The City of Sun Prairie has instituted a hiring freeze for all non-public safety positions, according to City Administrator Aaron Oppenheimer.

In addition, due to the coronavirus pandemic, city department heads have been asked to review their operating budgets to determine where additional cost savings and cost reductions may be achieved, Oppenheimer said in response to a request from The Sun Prairie Star.

“No employees scheduled 20 hours per week or more have been furloughed of laid off,” Oppenheimer said. “This is consistent with the resolution that was adopted by the City Council at their March 17 meeting. Department heads continue to supervise their staff and assign work that can accomplish remotely.”

City administration will continue to monitor the city’s financial situation, Oppenheimer said, and assess whether work can continue to be accomplished remotely.

“The City of Sun Prairie has a talented, dedicated and committed workforce,” Oppenheimer added. “This has allowed our community to successfully manage the significant growth we have experienced over the last several years. We believe it is in the public interest to do what we can to retain city staff during this difficult and challenging time.”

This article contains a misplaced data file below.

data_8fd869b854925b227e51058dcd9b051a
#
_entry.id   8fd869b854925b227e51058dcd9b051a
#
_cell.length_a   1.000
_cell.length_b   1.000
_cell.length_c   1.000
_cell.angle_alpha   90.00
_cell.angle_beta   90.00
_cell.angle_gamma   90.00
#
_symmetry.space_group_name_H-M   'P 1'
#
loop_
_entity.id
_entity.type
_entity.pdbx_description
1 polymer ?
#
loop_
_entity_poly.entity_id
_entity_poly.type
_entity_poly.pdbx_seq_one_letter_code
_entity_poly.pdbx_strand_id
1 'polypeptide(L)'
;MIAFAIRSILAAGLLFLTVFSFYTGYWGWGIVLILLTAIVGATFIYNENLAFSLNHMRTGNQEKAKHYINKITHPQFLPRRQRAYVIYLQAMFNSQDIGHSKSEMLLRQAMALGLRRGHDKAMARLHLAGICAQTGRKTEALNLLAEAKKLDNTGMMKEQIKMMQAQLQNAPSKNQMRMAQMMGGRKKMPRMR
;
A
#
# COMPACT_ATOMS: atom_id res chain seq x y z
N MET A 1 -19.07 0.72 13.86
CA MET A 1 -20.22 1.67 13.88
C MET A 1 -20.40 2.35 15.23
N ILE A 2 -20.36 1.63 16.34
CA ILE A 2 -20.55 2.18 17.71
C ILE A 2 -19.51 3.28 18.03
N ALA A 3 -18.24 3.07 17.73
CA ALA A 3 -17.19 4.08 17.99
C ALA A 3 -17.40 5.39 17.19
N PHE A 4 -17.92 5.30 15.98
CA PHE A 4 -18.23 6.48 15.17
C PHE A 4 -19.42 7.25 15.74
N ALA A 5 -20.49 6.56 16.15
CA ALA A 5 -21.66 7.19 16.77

During remarks to the Sun Prairie City Council on March 31, Oppenheimer said the city began scaling back operations on March 16 — two days after a directive was given to staff. A total of 50 employees are working from home, he told the council.

In addition, Oppenheimer announced the hiring freeze during the council meeting in addition to the announcement about department heads examining where expenses could be trimmed.

“We’re aware of the fiscal situation,” Oppenheimer added, “and are making adjustments accordingly.”

District 1 Alder Steve Stocker thanked Oppenheimer for his leadership. In phone calls he made to department heads, was very impressed with the way staff has been splitting up tasks and maintaining their departmental functions. He praised Oppenheimer with the way he’s been able to handle tasks remotely.

Mayor Paul Esser said during the council meeting that it was his intent to make Oppenheimer the person in charge of city operations and being the spokesperson for the city day-to-day during the pandemic.

“I said to him in the short run we’ve got to do what we’ve got to do for this community,” Esser said, realizing there will be financial ramifications from the COVID-19 pandemic. “We’ll worry about the rest later.”

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